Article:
It’s been a challenging week with my n900. Not for anything the device has done (it’s still the same wonderful machine!) but for what I have tried to do with it.
The first thing was trying to transfer some of my DVD collection. Except the laptop happily tried every encoding method going without telling me that the reason it was goofing was that the DVDs were encrypted. So I wasted a lot of time, effort and emotional energy on something that was never going to work.
The great bit was the community. People were absolutely amazing. Over 20 people piled into the thread to make suggestions. They talked me through doing things on my laptop I would never have dreamed of. I know my friends at work all think I’m some sort of tech-guru... I was made firmly aware just how ignorant and inexperienced I am. But everyone was wonderful. The process eventually reduced me to a blubbering wreck in frustration. And even there I found a community member to hold my hand and let me cry on his shoulder.
The good news is that I have it working, and am now in the process of transferring my entire collection of 60s and 70s children’s TV over. I think that’s about the right sort of stuff to have there. I doubt I’ll want to watch a blockbuster movie on that screen, but 5 minutes of Wombles in the doctor’s waiting room or 15 minutes of Bagpuss to put me to sleep seems ideal.
Then on Saturday, the e-book reader arrived in Extras. N900 doesn’t handle DRM files, so you can’t buy from Kindle or E-reader. But just about any book in the public domain is available. I have stuffed Mo full of Austin, Dickens, Bronte, Conan Doyle, Chesterton, Wilde... and will go on with Verne, Wells, I shall not be short of reading. In fact, I’ve read half of Dorian Grey since yesterday. I fear with that and the videos, I may never do any work again.
You might (if you have that sort of memory) recall my saying that I had this idea for an accelerometer game involving sheep and sheep pens while on the bus to the airport in Barcelona. Well, less than a month later the very first build of ‘Sheep’ was promoted to extras-devel last night: but before it was, I got to test it.
Doing that required a whole lot of linuxy things I’d never done before. First, I had to find my way round doing things in Xterminal. I’d been there once before, and run a single line of code. Now I needed to be a whole lot more competent.
And then I needed to ‘Become Root’. (I think that’s the right term). For the non-linux (and me) I think of is as like a body: most of the time when you interact with people, you wear clothes (That’s the regular user interface). Your doctor might ask you to remove them so he can examine and prod your body (Xterminal). But a surgeon will remove your skin to get right inside to fix or change things: becoming root is the equivalent to surgery. And about as scary. And almost as risky if you do something wrong. Though I suppose people-surgeons can’t just ‘reflash’ the patient in extremis.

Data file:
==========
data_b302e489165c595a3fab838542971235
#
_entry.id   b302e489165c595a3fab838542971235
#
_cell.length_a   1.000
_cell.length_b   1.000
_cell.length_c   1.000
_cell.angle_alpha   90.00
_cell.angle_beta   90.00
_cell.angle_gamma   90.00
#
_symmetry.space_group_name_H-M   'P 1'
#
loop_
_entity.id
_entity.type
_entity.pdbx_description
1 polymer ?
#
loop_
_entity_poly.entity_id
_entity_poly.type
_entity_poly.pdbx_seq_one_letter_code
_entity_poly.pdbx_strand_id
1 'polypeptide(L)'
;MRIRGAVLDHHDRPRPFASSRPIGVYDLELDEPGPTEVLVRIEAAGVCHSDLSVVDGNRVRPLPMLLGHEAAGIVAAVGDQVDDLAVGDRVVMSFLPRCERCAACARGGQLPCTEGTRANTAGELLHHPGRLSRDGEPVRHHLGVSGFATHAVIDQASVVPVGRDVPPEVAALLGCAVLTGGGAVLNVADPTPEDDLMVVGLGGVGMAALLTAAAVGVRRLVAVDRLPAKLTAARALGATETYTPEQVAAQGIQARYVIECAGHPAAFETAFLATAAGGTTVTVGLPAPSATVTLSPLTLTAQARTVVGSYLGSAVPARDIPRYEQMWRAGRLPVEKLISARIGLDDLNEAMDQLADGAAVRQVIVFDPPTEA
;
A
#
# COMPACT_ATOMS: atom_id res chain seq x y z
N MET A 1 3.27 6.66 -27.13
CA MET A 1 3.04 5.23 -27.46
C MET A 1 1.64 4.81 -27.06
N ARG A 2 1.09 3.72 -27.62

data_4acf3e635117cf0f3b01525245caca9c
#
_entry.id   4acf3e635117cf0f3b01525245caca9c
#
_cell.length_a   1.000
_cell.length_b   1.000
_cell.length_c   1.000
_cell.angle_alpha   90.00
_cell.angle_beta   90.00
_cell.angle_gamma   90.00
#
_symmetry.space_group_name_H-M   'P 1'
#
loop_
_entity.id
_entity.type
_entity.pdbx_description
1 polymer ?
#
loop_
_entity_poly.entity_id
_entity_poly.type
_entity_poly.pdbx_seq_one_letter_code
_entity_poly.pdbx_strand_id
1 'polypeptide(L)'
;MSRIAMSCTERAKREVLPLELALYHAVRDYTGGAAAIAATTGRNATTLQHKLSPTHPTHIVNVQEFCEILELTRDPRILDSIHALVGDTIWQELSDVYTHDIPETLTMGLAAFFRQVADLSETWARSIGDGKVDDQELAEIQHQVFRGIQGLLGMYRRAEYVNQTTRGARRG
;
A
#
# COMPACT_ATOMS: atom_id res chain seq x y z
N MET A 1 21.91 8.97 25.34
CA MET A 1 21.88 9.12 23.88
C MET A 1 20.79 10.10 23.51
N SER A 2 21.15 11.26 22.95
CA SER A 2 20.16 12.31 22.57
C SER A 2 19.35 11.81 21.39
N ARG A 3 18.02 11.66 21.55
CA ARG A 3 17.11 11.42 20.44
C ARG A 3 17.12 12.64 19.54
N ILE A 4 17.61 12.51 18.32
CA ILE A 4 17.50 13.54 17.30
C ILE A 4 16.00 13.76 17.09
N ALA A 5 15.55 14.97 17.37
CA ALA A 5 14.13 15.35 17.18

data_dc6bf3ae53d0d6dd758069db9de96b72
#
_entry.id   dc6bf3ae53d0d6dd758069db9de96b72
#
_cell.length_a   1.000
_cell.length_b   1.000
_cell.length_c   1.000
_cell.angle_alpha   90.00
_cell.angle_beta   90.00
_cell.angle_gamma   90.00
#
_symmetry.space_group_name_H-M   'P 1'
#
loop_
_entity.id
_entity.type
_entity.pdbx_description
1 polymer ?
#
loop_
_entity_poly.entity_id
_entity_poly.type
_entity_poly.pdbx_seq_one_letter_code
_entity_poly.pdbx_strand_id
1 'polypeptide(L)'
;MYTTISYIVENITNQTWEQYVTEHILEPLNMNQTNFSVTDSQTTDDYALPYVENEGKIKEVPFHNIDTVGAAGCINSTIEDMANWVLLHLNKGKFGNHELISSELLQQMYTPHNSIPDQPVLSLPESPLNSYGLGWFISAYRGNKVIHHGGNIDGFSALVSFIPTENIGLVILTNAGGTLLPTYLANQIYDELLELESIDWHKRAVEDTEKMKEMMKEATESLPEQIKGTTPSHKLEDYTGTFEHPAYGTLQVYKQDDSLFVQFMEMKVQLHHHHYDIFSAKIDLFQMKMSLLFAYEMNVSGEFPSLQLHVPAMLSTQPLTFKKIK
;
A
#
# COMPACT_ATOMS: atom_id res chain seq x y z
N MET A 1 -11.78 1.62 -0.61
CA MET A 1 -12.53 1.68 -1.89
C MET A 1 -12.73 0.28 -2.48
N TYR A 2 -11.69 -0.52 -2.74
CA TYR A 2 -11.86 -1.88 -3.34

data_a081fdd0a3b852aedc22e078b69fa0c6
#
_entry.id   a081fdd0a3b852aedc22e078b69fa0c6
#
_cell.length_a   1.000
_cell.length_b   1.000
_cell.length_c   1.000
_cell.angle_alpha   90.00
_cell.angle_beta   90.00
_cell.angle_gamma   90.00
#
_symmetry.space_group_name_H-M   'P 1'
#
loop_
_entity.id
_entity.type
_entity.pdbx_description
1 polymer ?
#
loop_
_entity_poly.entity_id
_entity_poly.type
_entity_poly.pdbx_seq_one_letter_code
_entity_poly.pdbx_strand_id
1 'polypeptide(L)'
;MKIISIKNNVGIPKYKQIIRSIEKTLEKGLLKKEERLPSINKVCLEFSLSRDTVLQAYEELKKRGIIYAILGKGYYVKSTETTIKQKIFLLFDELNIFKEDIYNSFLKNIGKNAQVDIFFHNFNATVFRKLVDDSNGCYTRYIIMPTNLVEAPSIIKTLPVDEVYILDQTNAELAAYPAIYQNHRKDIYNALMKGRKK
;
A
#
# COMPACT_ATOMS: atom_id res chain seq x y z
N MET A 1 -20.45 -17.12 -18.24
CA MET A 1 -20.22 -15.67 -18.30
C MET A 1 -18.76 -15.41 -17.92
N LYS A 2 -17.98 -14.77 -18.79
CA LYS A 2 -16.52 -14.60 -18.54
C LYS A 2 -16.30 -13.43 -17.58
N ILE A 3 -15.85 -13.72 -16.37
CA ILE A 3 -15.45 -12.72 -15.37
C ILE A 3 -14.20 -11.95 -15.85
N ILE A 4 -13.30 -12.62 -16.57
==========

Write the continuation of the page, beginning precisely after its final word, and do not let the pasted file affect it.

So on Saturday night I Became Root for the first time. I compared it to the same sense of nervousness and personal growth as losing my innocence. Only more fun. And with nicer company.
My heartfelt thanks go to Hopbeat, who held my hand throughout on IRC, patiently bearing with my ignorance, my folly and my typos. And to Lcuk, who held my other hand, talking about ordinary mundane things, keeping my feet on the ground so I didn’t have a panic attack.
And by the end of the evening, I had sheep. I cannot put into words what it feels like to see something you imagined (on the back of a bus) actually materialise on screen. I’m not a dev, I don’t write code, and I can’t even draw a sheep. But the amazing ‘sheep team’ have made it possible, and soon we will have a version in testing for people to try shepherding sheep into pens by tipping the device. I feel humbled, excited and so, so grateful to people for running with the project.
So... Maemo has taken me to places in both my laptop and my n900 that I never thought I’d get to.
And if any ever says the community are not kind to ignorant n00bs, I will personally tip sheep-poo onto their device.
- Being Maemo – the next challenge.